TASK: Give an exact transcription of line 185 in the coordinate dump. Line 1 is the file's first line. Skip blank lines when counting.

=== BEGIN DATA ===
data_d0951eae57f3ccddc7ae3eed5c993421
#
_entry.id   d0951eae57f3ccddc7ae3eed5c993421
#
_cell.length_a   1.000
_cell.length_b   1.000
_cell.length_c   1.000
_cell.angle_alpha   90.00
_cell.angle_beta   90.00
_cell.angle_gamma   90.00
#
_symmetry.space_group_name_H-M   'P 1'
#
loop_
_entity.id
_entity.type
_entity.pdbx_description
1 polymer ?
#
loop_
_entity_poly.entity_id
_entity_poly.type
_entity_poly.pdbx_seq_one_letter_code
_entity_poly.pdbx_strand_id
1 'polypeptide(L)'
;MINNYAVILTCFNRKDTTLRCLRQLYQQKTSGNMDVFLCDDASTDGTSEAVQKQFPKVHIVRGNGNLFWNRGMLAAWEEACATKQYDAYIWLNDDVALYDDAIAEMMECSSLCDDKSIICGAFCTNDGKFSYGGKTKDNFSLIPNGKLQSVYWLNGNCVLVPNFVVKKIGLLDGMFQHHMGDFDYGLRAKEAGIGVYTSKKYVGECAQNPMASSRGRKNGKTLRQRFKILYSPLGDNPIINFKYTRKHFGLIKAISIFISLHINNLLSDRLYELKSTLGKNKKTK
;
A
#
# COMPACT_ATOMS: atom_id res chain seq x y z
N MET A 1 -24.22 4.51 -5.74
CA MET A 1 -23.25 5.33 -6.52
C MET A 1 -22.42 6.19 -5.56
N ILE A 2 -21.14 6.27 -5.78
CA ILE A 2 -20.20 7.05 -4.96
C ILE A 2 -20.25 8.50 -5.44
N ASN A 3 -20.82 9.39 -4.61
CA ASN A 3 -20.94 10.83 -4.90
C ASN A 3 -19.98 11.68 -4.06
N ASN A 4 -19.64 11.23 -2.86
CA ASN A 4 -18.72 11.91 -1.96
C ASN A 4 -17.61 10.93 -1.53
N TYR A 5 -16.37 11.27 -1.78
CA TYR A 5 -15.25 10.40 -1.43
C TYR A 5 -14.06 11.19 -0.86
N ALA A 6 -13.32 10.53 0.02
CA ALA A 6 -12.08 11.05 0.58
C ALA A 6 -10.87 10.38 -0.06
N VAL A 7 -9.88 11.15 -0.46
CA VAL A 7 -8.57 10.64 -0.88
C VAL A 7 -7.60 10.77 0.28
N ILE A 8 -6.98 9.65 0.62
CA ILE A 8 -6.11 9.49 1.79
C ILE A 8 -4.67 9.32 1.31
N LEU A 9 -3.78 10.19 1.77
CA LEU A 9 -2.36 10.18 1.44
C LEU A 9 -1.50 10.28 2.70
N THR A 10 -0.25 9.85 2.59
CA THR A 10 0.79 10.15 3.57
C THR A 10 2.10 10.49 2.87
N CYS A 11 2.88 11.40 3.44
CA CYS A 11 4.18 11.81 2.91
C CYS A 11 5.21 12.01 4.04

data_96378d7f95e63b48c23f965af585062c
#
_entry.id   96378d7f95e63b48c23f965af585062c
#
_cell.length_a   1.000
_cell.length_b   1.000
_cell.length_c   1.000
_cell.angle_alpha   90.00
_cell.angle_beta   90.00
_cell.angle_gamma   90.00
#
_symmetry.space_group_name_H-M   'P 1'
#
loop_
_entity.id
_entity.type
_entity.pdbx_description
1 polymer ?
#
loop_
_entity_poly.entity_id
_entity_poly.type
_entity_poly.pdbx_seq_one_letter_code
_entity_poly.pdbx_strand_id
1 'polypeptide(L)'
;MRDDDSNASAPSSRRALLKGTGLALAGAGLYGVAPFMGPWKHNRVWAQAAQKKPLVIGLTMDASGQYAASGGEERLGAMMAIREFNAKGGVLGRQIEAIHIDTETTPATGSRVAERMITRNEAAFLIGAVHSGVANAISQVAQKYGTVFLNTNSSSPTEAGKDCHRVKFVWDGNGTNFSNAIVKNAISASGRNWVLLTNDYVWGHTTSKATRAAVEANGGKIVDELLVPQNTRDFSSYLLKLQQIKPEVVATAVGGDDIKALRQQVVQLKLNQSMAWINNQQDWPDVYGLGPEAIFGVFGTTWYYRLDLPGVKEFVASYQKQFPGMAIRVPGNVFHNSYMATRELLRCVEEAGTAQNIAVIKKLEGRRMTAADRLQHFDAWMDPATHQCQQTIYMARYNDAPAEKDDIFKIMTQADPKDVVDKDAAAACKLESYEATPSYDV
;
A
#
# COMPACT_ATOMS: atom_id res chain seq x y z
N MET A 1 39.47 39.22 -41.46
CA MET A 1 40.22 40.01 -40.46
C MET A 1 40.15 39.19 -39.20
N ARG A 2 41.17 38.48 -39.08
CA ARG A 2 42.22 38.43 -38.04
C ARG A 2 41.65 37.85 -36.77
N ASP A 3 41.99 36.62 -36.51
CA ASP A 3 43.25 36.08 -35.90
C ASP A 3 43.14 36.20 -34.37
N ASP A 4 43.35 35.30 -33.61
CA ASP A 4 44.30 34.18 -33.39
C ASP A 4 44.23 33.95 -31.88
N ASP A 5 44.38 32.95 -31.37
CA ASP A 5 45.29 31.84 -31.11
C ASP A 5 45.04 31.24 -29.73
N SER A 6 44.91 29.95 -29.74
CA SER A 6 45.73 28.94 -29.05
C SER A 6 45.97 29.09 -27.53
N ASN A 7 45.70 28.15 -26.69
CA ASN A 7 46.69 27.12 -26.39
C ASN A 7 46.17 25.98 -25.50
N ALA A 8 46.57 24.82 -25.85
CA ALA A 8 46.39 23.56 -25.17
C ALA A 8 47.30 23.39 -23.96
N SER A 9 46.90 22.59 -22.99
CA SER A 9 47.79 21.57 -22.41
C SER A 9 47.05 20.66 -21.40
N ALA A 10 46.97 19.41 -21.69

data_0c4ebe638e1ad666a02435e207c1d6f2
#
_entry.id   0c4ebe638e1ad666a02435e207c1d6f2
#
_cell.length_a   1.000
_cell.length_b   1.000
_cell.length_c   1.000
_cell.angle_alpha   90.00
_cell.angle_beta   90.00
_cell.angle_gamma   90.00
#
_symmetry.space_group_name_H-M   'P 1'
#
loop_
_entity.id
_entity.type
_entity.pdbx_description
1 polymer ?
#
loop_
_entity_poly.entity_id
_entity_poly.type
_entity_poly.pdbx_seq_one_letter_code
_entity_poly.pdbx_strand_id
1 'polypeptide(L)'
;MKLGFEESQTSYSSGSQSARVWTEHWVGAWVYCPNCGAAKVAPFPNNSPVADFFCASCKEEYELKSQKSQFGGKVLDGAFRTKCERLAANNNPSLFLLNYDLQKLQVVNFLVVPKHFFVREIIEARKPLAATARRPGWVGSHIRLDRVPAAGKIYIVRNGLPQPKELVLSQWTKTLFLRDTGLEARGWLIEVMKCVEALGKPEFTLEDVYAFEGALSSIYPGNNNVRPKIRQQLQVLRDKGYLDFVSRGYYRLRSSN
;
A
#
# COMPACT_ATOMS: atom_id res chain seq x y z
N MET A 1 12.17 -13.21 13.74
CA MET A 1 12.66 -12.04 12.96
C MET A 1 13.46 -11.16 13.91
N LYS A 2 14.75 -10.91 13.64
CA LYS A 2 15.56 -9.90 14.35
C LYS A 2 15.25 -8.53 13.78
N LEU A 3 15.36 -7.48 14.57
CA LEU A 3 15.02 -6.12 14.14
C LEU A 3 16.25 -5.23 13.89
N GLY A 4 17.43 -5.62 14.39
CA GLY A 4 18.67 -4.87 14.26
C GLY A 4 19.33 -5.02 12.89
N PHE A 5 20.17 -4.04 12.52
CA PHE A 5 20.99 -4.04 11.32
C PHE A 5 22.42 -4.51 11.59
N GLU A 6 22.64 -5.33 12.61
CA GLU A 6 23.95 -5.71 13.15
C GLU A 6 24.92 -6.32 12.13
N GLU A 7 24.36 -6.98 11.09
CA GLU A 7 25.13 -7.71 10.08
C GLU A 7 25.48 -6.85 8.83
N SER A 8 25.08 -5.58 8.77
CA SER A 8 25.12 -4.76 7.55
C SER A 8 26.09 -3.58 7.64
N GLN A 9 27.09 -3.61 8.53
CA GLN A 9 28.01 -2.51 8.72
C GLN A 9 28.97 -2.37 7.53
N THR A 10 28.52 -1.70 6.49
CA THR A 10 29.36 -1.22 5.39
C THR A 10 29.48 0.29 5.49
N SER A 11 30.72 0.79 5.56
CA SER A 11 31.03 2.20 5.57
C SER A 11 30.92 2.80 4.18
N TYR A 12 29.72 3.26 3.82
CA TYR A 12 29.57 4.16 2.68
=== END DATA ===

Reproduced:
N TYR A 12 29.72 3.26 3.82